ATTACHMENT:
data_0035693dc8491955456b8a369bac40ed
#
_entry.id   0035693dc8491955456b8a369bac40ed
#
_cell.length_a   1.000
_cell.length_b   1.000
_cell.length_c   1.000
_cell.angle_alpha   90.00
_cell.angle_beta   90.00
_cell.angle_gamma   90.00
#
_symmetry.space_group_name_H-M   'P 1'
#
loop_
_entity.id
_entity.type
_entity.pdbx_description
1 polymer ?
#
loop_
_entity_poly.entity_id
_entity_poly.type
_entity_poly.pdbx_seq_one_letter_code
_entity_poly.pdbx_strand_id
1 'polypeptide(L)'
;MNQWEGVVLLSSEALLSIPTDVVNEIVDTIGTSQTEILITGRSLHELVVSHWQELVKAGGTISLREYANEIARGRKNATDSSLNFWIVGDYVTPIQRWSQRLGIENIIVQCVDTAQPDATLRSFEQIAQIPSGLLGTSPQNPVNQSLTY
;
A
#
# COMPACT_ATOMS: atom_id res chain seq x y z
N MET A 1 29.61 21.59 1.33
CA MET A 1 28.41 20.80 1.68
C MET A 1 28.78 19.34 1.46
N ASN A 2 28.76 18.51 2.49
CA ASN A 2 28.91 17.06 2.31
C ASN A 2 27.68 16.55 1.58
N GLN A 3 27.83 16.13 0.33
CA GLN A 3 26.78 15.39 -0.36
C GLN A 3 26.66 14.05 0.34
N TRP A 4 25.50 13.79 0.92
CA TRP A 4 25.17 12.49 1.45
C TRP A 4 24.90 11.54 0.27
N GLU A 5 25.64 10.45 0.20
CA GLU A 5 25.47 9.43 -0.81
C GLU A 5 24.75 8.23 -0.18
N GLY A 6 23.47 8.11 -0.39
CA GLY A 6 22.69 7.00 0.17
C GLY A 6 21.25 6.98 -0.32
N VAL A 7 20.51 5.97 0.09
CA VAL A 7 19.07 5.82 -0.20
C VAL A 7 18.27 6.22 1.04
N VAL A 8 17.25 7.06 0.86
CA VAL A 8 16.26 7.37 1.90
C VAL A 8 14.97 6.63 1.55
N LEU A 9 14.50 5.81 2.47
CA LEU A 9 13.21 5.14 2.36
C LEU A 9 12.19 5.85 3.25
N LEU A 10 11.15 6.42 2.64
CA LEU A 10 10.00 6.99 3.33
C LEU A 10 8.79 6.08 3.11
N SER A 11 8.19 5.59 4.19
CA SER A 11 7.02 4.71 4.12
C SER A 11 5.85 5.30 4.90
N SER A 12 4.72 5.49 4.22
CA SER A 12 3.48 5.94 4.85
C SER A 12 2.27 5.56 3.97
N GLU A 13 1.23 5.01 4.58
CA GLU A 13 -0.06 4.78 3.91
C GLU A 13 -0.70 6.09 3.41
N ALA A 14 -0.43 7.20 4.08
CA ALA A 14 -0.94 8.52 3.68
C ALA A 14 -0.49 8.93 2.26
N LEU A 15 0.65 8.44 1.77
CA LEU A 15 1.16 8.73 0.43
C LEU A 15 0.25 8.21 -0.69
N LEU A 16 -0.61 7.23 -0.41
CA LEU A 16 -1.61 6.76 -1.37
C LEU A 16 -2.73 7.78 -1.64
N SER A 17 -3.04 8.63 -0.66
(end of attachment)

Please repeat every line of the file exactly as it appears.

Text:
data_0035693dc8491955456b8a369bac40ed
#
_entry.id   0035693dc8491955456b8a369bac40ed
#
_cell.length_a   1.000
_cell.length_b   1.000
_cell.length_c   1.000
_cell.angle_alpha   90.00
_cell.angle_beta   90.00
_cell.angle_gamma   90.00
#
_symmetry.space_group_name_H-M   'P 1'
#
loop_
_entity.id
_entity.type
_entity.pdbx_description
1 polymer ?
#
loop_
_entity_poly.entity_id
_entity_poly.type
_entity_poly.pdbx_seq_one_letter_code
_entity_poly.pdbx_strand_id
1 'polypeptide(L)'
;MNQWEGVVLLSSEALLSIPTDVVNEIVDTIGTSQTEILITGRSLHELVVSHWQELVKAGGTISLREYANEIARGRKNATDSSLNFWIVGDYVTPIQRWSQRLGIENIIVQCVDTAQPDATLRSFEQIAQIPSGLLGTSPQNPVNQSLTY
;
A
#
# COMPACT_ATOMS: atom_id res chain seq x y z
N MET A 1 29.61 21.59 1.33
CA MET A 1 28.41 20.80 1.68
C MET A 1 28.78 19.34 1.46
N ASN A 2 28.76 18.51 2.49
CA ASN A 2 28.91 17.06 2.31
C ASN A 2 27.68 16.55 1.58
N GLN A 3 27.83 16.13 0.33
CA GLN A 3 26.78 15.39 -0.36
C GLN A 3 26.66 14.05 0.34
N TRP A 4 25.50 13.79 0.92
CA TRP A 4 25.17 12.49 1.45
C TRP A 4 24.90 11.54 0.27
N GLU A 5 25.64 10.45 0.20
CA GLU A 5 25.47 9.43 -0.81
C GLU A 5 24.75 8.23 -0.18
N GLY A 6 23.47 8.11 -0.39
CA GLY A 6 22.69 7.00 0.17
C GLY A 6 21.25 6.98 -0.32
N VAL A 7 20.51 5.97 0.09
CA VAL A 7 19.07 5.82 -0.20
C VAL A 7 18.27 6.22 1.04
N VAL A 8 17.25 7.06 0.86
CA VAL A 8 16.26 7.37 1.90
C VAL A 8 14.97 6.63 1.55
N LEU A 9 14.50 5.81 2.47
CA LEU A 9 13.21 5.14 2.36
C LEU A 9 12.19 5.85 3.25
N LEU A 10 11.15 6.42 2.64
CA LEU A 10 10.00 6.99 3.33
C LEU A 10 8.79 6.08 3.11
N SER A 11 8.19 5.59 4.19
CA SER A 11 7.02 4.71 4.12
C SER A 11 5.85 5.30 4.90
N SER A 12 4.72 5.49 4.22
CA SER A 12 3.48 5.94 4.85
C SER A 12 2.27 5.56 3.97
N GLU A 13 1.23 5.01 4.58
CA GLU A 13 -0.06 4.78 3.91
C GLU A 13 -0.70 6.09 3.41
N ALA A 14 -0.43 7.20 4.08
CA ALA A 14 -0.94 8.52 3.68
C ALA A 14 -0.49 8.93 2.26
N LEU A 15 0.65 8.44 1.77
CA LEU A 15 1.16 8.73 0.43
C LEU A 15 0.25 8.21 -0.69
N LEU A 16 -0.61 7.23 -0.41
CA LEU A 16 -1.61 6.76 -1.37
C LEU A 16 -2.73 7.78 -1.64
N SER A 17 -3.04 8.63 -0.66